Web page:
# Relative Humidity

on . Posted in Fluid Dynamics

Relative humidity, abbreviated as RH, a dimensionless number, is a measure of the amount of moisture present in the air compared to the maximum amount of moisture the air can hold at a specific temperature.  It is determined by the ratio of the actual vapor pressure of water vapor in the air to the saturation vapor pressure at the same temperature.  The saturation vapor pressure represents the maximum amount of water vapor the air can hold before it becomes saturated and condensation occurs.

When the air is holding the maximum amount of moisture it can hold at a particular temperature, the relative humidity is 100% and the air is said to be saturated.  If the relative humidity is less than 100%, the air is not saturated and has the potential to hold more moisture.  If the relative humidity reaches 100% and the air temperature drops, condensation occurs, leading to the formation of dew, fog, or clouds.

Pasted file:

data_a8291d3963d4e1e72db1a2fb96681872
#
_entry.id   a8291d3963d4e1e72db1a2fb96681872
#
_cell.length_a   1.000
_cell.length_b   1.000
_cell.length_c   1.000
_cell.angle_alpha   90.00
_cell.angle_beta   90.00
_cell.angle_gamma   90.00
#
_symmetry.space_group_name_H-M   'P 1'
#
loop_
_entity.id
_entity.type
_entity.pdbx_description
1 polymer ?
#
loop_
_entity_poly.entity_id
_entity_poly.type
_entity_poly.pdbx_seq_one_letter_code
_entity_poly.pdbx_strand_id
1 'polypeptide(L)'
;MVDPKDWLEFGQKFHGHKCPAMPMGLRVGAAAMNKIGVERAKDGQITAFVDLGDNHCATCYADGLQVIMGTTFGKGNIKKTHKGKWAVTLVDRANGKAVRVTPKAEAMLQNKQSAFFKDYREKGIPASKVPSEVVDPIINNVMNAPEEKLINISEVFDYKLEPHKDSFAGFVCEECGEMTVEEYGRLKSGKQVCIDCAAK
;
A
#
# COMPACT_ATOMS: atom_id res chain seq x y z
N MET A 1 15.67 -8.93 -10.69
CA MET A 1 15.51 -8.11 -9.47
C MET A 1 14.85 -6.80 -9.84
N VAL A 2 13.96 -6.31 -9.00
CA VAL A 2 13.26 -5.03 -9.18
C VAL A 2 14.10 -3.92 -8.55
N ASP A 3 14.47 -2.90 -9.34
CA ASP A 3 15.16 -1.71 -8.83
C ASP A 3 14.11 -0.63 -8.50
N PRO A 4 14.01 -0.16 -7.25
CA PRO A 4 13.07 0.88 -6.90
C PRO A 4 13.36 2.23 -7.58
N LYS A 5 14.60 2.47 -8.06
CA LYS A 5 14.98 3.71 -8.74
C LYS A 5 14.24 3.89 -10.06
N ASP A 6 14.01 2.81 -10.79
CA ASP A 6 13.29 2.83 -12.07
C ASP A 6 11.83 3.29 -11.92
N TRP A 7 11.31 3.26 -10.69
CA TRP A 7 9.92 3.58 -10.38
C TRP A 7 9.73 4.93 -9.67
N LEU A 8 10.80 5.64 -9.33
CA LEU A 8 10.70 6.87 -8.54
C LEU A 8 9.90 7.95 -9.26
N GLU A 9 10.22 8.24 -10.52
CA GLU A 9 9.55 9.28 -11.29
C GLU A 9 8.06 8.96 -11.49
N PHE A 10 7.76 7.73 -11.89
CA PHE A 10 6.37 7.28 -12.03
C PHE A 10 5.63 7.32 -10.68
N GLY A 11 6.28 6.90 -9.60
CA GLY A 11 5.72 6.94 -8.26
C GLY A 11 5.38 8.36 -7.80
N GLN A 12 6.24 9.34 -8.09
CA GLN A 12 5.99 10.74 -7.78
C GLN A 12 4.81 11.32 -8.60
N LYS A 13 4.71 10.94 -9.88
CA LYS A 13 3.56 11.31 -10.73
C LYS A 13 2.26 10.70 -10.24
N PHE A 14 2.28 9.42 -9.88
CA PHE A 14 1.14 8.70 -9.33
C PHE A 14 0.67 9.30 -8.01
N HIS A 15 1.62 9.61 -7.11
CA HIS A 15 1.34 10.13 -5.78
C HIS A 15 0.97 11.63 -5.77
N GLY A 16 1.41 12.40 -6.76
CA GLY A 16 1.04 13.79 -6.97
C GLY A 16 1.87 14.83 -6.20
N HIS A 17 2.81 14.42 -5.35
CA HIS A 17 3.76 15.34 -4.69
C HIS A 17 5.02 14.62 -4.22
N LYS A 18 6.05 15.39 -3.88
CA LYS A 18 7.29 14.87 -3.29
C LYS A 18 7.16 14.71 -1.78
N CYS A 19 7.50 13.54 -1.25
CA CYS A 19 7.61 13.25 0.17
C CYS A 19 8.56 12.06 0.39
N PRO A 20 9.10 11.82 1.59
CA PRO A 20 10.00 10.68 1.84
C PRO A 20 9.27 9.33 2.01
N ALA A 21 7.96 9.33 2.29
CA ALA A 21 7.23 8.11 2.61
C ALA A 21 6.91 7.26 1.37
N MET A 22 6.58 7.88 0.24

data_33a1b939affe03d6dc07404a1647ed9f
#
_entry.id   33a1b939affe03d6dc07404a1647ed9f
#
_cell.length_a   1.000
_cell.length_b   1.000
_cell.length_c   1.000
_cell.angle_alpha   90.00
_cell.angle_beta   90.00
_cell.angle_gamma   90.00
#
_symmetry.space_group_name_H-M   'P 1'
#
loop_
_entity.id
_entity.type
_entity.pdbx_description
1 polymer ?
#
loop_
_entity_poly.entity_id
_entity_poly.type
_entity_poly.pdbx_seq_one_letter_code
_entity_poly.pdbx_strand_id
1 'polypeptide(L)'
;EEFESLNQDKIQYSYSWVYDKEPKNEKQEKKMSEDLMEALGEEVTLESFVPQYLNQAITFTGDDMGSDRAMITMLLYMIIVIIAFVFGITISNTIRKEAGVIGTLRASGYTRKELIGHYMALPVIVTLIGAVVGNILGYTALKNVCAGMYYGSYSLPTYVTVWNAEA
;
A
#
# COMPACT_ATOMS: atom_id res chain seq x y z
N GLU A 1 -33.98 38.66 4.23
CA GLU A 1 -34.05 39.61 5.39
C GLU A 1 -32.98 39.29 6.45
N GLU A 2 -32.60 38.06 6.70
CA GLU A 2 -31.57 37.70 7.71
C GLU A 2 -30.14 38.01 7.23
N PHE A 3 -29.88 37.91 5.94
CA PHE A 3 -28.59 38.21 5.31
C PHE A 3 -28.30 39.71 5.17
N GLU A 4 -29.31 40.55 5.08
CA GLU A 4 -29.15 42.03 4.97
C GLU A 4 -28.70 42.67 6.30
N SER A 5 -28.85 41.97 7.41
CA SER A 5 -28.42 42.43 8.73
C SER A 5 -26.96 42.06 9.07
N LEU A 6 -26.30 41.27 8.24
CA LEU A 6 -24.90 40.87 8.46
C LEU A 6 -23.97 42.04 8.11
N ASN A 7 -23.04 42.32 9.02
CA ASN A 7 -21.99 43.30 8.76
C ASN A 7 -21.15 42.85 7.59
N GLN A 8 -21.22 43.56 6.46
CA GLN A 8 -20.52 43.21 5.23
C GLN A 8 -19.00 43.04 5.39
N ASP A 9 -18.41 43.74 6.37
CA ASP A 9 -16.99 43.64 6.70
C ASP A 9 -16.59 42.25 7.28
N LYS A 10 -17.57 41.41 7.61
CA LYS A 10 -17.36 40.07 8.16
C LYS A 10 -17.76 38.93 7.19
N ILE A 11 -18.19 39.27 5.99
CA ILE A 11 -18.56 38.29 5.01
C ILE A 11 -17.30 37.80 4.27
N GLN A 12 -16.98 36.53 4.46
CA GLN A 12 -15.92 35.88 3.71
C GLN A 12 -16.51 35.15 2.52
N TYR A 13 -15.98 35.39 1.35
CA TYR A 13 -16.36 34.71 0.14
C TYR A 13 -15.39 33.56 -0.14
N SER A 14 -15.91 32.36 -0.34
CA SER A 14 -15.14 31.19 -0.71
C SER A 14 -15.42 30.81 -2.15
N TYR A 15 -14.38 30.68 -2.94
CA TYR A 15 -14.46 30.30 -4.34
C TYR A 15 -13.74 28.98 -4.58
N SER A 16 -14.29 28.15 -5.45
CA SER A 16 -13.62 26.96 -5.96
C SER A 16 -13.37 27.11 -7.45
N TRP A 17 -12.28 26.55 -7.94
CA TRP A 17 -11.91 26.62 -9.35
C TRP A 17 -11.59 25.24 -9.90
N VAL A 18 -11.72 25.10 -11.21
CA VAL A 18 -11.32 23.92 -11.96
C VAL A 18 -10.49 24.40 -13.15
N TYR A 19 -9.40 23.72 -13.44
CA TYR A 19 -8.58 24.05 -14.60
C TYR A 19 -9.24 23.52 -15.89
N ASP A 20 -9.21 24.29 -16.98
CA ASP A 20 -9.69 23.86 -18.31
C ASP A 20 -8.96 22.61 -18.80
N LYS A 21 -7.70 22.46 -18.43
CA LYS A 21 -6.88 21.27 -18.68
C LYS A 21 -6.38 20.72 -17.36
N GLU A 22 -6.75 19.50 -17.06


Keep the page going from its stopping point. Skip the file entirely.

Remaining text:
Relative humidity plays a crucial role in human comfort and health, as high humidity levels can make the air feel hot and sticky, while low humidity levels can cause dryness and discomfort.  It also influences various atmospheric and weather phenomena, including cloud formation, precipitation, and the rate of evaporation.  Relative humidity is measured using instruments called hygrometers, which can be mechanical, electronic, or based on various principles such as capacitance or dew point measurement.

## Relative Humidity formula

$$\large{ RH = \frac{e}{e_s} \;100 }$$
Symbol English Metric
$$\large{ RH }$$ = relative humidity  $$\large{dimensionless}$$
$$\large{ e }$$ = actual vapor pressure $$\large{\frac{lbf}{in^2}}$$ $$\large{Pa}$$
$$\large{ e_s }$$ = saturated vapor pressure $$\large{\frac{lbf}{in^2}}$$ $$\large{Pa}$$

## Relative Humidity formula

$$\large{ RH = 100 \; \left( \frac{ 112 \; - \; 0.1 \; T \; + T_d }{ 112 \; + \; 0.9 \; T } \right)^8 }$$
Symbol English Metric
$$\large{ RH }$$ = relative humidity  $$\large{dimensionless}$$
$$\large{ T_d }$$ = dewpoint $$\large{F}$$ $$\large{C}$$
$$\large{ T }$$ = temperature $$\large{F}$$ $$\large{C}$$ Tags: Temperature HVAC